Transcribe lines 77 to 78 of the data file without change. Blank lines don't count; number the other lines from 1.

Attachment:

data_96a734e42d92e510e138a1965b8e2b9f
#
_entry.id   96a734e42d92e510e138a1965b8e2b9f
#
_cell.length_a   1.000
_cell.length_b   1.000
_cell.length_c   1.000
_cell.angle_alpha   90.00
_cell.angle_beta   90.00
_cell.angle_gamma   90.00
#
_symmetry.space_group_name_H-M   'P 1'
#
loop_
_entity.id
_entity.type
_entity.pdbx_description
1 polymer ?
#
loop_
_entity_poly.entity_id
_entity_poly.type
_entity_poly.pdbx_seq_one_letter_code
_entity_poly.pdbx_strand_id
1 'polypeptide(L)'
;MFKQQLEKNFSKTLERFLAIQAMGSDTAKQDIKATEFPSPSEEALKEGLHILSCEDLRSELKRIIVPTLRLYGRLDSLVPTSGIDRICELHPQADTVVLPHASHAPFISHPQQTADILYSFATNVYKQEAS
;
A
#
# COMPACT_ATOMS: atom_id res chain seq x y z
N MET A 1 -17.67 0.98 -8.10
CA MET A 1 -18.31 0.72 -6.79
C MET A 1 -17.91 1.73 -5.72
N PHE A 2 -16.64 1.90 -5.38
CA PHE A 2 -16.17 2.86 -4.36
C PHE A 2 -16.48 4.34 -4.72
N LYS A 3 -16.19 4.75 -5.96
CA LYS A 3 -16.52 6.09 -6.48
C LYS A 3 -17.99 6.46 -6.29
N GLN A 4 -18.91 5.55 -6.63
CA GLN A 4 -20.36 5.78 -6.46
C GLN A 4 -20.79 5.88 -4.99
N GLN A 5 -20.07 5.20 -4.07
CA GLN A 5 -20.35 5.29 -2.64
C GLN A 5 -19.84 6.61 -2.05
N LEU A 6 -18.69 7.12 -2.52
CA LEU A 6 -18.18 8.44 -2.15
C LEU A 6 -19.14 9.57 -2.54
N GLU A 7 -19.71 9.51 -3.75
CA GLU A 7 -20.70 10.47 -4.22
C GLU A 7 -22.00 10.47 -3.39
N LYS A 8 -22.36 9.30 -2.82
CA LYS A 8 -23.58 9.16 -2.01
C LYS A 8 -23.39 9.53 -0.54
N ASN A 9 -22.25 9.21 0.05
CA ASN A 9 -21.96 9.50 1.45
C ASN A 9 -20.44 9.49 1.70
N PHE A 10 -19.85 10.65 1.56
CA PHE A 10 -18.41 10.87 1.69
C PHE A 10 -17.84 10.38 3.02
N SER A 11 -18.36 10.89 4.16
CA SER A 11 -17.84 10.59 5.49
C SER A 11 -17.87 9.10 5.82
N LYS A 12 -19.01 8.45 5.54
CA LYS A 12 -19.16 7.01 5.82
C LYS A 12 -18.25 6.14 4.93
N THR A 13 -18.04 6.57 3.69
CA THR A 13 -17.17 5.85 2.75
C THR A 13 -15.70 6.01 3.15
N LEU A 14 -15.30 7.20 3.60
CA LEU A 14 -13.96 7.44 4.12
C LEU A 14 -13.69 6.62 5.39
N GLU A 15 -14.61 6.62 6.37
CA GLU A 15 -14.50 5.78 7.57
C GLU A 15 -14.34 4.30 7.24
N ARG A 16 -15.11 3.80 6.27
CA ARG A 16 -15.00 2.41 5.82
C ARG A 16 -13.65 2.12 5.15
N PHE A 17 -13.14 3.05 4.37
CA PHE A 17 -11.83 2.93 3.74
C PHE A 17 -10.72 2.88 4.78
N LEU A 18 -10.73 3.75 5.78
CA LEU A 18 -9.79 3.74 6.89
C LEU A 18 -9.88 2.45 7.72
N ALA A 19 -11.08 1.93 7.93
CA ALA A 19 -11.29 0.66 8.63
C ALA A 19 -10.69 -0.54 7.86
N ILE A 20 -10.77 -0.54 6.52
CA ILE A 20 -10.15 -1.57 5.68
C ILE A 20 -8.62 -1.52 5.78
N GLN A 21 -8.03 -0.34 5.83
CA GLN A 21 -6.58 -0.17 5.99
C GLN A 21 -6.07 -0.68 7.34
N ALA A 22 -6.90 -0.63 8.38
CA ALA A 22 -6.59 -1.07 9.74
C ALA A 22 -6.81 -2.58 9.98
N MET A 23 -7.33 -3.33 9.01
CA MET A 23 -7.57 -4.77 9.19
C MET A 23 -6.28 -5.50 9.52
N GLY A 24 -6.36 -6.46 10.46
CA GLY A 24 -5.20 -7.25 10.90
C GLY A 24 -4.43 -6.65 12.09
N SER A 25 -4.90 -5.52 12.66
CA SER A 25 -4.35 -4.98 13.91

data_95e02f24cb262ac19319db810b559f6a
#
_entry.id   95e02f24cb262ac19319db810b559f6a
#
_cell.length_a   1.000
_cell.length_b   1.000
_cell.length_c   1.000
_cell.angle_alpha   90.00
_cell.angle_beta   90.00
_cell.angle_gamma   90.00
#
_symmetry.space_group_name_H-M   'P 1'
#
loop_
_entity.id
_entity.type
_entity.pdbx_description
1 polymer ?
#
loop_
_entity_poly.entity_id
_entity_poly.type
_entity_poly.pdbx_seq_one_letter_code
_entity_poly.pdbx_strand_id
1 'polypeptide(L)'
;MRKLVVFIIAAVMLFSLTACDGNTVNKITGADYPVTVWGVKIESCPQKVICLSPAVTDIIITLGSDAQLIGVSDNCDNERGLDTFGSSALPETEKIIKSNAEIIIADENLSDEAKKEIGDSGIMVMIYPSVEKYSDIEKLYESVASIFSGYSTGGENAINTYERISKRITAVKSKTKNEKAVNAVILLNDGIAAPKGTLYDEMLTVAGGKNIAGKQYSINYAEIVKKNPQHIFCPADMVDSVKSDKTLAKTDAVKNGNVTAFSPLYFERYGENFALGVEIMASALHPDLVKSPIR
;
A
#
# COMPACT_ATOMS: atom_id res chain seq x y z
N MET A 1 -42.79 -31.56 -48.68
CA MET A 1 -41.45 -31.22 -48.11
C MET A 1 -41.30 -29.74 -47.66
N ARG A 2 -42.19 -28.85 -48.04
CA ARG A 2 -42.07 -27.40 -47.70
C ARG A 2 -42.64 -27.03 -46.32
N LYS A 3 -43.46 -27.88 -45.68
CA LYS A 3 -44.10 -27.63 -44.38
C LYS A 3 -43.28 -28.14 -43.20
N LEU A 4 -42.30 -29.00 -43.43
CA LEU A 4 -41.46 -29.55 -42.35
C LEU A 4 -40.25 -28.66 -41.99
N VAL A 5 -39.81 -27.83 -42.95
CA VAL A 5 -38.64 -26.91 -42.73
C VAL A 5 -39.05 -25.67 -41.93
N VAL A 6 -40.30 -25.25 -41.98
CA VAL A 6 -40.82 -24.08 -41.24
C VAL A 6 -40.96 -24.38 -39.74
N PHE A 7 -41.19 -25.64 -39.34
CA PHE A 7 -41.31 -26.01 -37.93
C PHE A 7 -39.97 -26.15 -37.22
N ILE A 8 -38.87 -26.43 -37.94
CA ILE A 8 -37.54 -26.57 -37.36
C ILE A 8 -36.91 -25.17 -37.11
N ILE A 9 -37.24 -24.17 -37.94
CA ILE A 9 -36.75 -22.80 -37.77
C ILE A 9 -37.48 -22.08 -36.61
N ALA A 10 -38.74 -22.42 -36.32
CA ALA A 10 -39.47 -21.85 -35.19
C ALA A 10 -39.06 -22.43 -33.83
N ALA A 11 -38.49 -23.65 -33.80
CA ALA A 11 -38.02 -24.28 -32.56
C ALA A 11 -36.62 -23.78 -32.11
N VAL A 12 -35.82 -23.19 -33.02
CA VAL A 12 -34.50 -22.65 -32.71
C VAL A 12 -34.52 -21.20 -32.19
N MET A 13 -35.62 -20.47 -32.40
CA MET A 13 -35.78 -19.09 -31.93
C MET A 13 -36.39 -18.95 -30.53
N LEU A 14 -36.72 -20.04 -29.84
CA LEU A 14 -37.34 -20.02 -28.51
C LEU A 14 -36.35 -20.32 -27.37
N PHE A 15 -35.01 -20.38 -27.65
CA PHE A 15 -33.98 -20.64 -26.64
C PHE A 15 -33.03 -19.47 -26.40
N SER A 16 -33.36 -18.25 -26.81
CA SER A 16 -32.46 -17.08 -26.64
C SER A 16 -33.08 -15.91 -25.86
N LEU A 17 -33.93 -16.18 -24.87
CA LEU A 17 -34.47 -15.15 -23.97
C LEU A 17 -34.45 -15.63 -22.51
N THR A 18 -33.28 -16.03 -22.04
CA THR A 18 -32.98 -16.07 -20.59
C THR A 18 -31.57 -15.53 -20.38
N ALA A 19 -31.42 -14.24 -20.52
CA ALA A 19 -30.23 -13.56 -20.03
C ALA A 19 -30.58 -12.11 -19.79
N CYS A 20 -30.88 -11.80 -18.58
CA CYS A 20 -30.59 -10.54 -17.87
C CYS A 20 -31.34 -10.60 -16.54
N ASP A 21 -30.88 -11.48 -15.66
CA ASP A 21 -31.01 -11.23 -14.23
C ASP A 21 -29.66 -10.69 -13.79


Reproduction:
CA ARG A 16 -15.00 2.41 5.82
C ARG A 16 -13.65 2.12 5.15